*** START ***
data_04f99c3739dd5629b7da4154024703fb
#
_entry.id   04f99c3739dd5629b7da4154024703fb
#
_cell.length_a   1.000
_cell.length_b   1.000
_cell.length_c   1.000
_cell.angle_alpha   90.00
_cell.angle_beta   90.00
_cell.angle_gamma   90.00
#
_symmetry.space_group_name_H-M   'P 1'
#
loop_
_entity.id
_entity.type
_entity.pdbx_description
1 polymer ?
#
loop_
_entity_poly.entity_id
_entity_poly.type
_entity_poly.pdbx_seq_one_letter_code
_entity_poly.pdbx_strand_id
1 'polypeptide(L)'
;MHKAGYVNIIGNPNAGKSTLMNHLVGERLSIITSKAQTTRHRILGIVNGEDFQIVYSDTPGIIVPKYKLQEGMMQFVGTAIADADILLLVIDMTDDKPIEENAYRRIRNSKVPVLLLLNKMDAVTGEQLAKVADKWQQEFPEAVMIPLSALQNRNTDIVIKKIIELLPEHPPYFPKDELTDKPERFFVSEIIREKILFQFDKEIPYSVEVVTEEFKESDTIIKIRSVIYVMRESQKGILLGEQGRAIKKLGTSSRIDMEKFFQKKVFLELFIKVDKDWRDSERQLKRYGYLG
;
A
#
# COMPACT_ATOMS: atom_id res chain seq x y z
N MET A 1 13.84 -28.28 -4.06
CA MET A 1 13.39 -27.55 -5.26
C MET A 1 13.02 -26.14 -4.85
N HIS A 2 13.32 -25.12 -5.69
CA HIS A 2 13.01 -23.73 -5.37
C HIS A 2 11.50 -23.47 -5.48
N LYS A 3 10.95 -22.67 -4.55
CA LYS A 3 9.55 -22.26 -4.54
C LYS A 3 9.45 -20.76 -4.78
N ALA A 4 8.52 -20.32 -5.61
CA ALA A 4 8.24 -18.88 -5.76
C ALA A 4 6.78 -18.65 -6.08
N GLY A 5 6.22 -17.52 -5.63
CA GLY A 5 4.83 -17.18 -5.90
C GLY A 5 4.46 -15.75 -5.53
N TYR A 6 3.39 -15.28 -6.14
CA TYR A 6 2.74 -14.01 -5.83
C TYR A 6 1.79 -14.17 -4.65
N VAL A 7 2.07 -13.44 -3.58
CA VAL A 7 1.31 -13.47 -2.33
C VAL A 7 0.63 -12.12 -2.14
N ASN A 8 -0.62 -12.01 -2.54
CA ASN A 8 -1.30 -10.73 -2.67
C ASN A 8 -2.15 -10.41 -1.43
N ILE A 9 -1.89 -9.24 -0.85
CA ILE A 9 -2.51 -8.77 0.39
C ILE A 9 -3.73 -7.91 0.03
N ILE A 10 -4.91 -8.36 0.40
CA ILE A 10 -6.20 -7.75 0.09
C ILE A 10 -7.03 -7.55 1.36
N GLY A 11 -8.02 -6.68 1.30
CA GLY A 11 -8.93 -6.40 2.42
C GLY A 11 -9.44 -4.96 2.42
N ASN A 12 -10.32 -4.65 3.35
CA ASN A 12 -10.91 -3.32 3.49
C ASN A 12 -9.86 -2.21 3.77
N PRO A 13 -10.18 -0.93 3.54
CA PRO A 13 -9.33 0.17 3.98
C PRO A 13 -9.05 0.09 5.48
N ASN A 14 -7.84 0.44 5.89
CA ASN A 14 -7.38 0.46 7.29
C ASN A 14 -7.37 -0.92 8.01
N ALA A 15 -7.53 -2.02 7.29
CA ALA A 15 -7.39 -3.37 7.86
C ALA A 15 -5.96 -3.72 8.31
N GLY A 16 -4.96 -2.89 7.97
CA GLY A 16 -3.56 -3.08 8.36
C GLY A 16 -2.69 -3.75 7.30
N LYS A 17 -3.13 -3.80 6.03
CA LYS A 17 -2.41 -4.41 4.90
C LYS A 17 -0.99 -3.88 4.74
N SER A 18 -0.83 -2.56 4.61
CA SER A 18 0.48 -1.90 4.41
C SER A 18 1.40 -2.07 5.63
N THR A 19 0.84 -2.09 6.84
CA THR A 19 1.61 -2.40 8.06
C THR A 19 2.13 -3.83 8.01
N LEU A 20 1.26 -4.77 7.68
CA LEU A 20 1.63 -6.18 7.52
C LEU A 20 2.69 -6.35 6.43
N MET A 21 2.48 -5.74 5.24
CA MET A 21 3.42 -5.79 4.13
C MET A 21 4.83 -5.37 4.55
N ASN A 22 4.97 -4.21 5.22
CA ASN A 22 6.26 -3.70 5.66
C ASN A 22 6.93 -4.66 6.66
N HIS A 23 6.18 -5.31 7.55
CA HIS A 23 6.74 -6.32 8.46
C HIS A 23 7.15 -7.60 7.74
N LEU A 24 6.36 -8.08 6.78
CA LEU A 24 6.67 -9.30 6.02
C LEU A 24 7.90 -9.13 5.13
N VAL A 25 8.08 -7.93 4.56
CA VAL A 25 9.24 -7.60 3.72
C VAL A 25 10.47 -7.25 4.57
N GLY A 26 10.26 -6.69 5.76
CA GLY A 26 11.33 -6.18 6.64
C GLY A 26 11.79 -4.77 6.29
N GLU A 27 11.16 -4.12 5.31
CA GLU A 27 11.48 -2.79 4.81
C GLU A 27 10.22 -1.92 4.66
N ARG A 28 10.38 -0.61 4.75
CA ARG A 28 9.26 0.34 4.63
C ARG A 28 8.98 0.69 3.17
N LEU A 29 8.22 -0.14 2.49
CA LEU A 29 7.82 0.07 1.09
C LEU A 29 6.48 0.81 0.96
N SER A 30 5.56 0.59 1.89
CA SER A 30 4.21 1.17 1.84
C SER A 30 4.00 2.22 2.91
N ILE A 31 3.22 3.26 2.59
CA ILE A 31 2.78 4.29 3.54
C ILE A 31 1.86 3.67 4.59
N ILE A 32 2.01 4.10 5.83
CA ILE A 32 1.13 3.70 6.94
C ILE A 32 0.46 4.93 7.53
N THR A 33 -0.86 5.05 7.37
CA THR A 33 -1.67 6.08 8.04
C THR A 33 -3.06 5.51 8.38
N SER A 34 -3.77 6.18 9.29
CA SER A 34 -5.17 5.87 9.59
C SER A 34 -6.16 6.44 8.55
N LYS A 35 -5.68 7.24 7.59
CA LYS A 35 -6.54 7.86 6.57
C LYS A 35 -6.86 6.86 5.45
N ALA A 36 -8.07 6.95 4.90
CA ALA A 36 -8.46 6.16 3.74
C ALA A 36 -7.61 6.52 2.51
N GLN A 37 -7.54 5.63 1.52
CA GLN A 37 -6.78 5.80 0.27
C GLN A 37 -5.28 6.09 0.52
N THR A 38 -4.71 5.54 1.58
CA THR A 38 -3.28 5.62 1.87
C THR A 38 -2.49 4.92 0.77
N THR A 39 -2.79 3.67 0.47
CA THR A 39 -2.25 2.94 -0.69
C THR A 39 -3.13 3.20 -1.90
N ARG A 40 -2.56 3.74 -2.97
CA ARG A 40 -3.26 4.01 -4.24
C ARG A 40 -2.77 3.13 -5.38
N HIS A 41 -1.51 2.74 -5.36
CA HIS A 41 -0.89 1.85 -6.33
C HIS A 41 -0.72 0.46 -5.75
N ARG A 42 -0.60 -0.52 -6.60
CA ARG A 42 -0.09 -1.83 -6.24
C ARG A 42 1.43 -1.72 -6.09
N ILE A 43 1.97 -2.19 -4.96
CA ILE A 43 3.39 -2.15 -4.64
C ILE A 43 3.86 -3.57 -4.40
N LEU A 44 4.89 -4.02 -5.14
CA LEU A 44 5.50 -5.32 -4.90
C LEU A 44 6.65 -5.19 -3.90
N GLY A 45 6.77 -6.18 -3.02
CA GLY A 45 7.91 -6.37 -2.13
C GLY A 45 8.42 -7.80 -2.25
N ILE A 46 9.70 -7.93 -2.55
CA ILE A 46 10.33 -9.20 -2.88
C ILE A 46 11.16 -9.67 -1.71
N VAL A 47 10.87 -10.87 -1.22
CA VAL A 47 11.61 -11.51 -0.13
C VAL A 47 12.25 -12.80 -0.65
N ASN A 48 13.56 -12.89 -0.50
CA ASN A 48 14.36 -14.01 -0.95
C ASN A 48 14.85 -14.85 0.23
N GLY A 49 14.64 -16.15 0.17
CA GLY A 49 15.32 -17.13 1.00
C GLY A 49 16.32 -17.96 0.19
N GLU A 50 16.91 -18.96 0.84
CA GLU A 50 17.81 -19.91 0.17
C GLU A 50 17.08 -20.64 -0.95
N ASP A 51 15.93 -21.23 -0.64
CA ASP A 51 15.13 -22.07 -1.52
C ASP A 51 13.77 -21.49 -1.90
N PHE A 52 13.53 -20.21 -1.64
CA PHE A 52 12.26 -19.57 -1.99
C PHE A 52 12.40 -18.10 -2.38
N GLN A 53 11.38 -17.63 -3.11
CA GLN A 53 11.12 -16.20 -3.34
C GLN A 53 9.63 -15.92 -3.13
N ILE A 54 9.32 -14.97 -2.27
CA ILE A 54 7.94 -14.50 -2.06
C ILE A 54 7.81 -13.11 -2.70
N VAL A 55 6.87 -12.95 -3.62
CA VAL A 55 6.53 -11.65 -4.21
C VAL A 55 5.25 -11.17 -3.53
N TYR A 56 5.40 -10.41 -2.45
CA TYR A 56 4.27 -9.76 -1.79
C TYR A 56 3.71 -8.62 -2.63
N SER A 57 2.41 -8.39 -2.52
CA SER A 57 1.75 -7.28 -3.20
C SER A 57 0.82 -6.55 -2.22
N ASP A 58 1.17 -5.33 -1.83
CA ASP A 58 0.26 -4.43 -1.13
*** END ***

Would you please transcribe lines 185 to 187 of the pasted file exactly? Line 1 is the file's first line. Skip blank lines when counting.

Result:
CA PHE A 52 12.26 -19.57 -1.99
C PHE A 52 12.40 -18.10 -2.38
N GLN A 53 11.38 -17.63 -3.11